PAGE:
• Deciduoid

Prognosis

Cell type is one of the most important factors affecting a patient’s mesothelioma prognosis. According to the Orphanet Journal of Rare Diseases, most patients who survive for two years after their diagnosis have epithelioid mesothelioma.

If you have epithelioid mesothelioma, then your prognosis varies. The difference is largely whether you have the pleural mesothelioma or peritoneal mesothelioma:

  • According to a study published on UpToDale, epithelioid pleural mesothelioma patients survive for an average of 19 months.
  • Epithelioid peritoneal mesothelioma patients survived for an average of 55 months.

Other factors, like age, disease stage and overall health, can impact any patient’s life expectancy.

There are many ways patients with epithelioid mesothelioma can improve their survival. One way is seeing a specialist or opting for new treatments. Learn how mesothelioma survivors extended their lives in our free Mesothelioma Survivors Guide.

Common Questions About Epithelioid Mesothelioma

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What does epithelioid mesothelioma look like?

Epithelioid mesothelioma cells have a clear egg shape. They have a visible pink cytoplasm (the cell area surrounding the nucleus) and clump together with defined borders. Epithelioid cells also have visible, dark-colored nuclei.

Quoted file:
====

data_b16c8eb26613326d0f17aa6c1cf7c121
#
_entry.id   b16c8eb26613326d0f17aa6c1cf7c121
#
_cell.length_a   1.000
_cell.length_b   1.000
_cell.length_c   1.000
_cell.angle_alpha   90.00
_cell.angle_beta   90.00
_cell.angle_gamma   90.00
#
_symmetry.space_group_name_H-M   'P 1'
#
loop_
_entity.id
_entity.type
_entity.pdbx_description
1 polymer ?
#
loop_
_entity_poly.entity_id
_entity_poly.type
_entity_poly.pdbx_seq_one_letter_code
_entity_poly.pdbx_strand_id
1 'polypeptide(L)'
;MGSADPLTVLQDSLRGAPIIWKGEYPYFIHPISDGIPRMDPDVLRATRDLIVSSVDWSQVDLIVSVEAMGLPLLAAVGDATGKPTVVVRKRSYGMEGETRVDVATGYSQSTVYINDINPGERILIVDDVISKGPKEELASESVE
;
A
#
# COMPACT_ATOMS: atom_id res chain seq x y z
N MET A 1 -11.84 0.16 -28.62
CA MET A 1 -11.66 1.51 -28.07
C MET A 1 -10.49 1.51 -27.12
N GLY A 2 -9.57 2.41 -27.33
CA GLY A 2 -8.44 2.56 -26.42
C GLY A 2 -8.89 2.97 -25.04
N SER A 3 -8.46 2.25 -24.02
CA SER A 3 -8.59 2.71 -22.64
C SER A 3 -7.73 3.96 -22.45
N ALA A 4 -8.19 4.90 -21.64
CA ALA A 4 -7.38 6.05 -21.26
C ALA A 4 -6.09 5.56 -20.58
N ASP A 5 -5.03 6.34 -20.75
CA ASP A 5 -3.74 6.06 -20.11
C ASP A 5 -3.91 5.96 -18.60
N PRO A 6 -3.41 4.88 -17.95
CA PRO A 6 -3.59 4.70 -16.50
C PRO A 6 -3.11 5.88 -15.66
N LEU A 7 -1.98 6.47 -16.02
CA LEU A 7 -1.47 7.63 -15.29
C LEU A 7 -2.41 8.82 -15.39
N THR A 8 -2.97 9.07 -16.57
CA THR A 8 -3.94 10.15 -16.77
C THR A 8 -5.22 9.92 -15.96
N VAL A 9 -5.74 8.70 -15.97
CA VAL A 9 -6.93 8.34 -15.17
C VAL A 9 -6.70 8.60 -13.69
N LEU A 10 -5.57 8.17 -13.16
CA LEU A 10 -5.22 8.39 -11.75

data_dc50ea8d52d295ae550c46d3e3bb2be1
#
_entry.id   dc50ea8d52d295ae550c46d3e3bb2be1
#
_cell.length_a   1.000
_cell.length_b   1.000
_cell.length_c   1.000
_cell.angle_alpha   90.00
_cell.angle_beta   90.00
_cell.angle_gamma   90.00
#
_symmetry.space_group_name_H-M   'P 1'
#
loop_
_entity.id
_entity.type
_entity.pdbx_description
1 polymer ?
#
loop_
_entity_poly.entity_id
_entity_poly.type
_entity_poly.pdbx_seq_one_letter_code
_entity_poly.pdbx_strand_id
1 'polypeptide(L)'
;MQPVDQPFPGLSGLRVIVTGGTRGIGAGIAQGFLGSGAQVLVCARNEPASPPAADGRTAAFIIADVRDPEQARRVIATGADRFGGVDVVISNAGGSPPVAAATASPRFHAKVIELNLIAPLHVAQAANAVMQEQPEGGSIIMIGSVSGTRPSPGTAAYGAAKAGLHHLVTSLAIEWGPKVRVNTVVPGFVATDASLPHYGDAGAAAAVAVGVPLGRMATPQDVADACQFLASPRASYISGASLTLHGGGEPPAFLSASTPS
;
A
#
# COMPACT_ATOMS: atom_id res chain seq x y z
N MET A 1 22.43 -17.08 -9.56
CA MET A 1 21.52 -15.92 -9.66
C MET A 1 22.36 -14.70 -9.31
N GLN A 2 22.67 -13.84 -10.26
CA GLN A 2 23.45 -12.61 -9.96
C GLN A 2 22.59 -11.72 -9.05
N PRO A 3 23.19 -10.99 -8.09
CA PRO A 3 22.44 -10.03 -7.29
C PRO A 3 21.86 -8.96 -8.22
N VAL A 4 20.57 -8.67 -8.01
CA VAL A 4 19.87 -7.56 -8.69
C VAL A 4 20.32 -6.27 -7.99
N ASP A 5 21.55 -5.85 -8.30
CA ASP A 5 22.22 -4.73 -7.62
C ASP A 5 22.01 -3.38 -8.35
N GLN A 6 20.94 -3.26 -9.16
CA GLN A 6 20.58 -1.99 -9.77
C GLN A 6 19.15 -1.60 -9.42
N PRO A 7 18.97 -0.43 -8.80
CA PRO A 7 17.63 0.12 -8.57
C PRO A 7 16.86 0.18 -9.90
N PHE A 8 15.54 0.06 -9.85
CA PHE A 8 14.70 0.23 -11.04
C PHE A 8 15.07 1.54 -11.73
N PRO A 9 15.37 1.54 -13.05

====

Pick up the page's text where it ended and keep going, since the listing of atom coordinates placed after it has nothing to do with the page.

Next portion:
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How common is epithelioid mesothelioma?

Epithelioid mesothelioma occurs in at least 50% of all cases of this cancer. There are around 3,000 diagnosed mesothelioma cases in the United States each year, which means there are at least 1,500 epithelioid cases. This cell type can occur in both pleural mesothelioma and peritoneal mesothelioma.

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What is the survival time for epithelioid mesothelioma?

This mesothelioma cell type has the best prognosis of the three cell variations. Pleural mesothelioma patients live for an average of 19 months after diagnosis. Peritoneal mesothelioma patients survive for an average of 55 months.

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How is epithelioid mesothelioma treated?

All treatment options are possible for epithelioid mesothelioma. The cells stick together, which helps doctors remove large chunks of cells and tumors during surgery. Chemotherapy, radiation, immunotherapy, tumor treating fields and other options are all used to treat epithelioid mesothelioma.

Last Edited: February 26, 2021.